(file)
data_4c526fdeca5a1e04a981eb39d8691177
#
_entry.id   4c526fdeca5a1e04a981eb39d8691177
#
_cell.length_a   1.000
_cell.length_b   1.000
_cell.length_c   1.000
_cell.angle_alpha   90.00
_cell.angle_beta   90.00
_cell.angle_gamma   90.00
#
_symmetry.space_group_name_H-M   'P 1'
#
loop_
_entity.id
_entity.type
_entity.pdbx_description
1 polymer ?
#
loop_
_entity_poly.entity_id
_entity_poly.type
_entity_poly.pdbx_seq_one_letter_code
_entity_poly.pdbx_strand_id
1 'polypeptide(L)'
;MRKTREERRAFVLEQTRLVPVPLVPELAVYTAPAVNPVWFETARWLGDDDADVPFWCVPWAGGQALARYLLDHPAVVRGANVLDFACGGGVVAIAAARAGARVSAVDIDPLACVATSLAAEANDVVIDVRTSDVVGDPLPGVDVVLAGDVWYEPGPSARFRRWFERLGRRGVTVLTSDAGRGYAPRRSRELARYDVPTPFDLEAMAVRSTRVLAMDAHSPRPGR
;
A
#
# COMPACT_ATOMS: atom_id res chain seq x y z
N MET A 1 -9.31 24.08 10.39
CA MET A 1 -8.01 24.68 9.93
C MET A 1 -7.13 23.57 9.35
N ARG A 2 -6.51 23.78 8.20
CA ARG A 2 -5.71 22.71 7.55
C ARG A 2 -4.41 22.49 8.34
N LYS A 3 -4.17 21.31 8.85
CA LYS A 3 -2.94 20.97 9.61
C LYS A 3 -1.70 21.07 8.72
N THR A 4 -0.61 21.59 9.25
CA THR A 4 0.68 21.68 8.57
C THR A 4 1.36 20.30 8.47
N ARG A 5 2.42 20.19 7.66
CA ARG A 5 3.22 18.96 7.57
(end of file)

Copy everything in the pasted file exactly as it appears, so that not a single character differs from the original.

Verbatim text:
data_4c526fdeca5a1e04a981eb39d8691177
#
_entry.id   4c526fdeca5a1e04a981eb39d8691177
#
_cell.length_a   1.000
_cell.length_b   1.000
_cell.length_c   1.000
_cell.angle_alpha   90.00
_cell.angle_beta   90.00
_cell.angle_gamma   90.00
#
_symmetry.space_group_name_H-M   'P 1'
#
loop_
_entity.id
_entity.type
_entity.pdbx_description
1 polymer ?
#
loop_
_entity_poly.entity_id
_entity_poly.type
_entity_poly.pdbx_seq_one_letter_code
_entity_poly.pdbx_strand_id
1 'polypeptide(L)'
;MRKTREERRAFVLEQTRLVPVPLVPELAVYTAPAVNPVWFETARWLGDDDADVPFWCVPWAGGQALARYLLDHPAVVRGANVLDFACGGGVVAIAAARAGARVSAVDIDPLACVATSLAAEANDVVIDVRTSDVVGDPLPGVDVVLAGDVWYEPGPSARFRRWFERLGRRGVTVLTSDAGRGYAPRRSRELARYDVPTPFDLEAMAVRSTRVLAMDAHSPRPGR
;
A
#
# COMPACT_ATOMS: atom_id res chain seq x y z
N MET A 1 -9.31 24.08 10.39
CA MET A 1 -8.01 24.68 9.93
C MET A 1 -7.13 23.57 9.35
N ARG A 2 -6.51 23.78 8.20
CA ARG A 2 -5.71 22.71 7.55
C ARG A 2 -4.41 22.49 8.34
N LYS A 3 -4.17 21.31 8.85
CA LYS A 3 -2.94 20.97 9.61
C LYS A 3 -1.70 21.07 8.72
N THR A 4 -0.61 21.59 9.25
CA THR A 4 0.68 21.68 8.57
C THR A 4 1.36 20.30 8.47
N ARG A 5 2.42 20.19 7.66
CA ARG A 5 3.22 18.96 7.57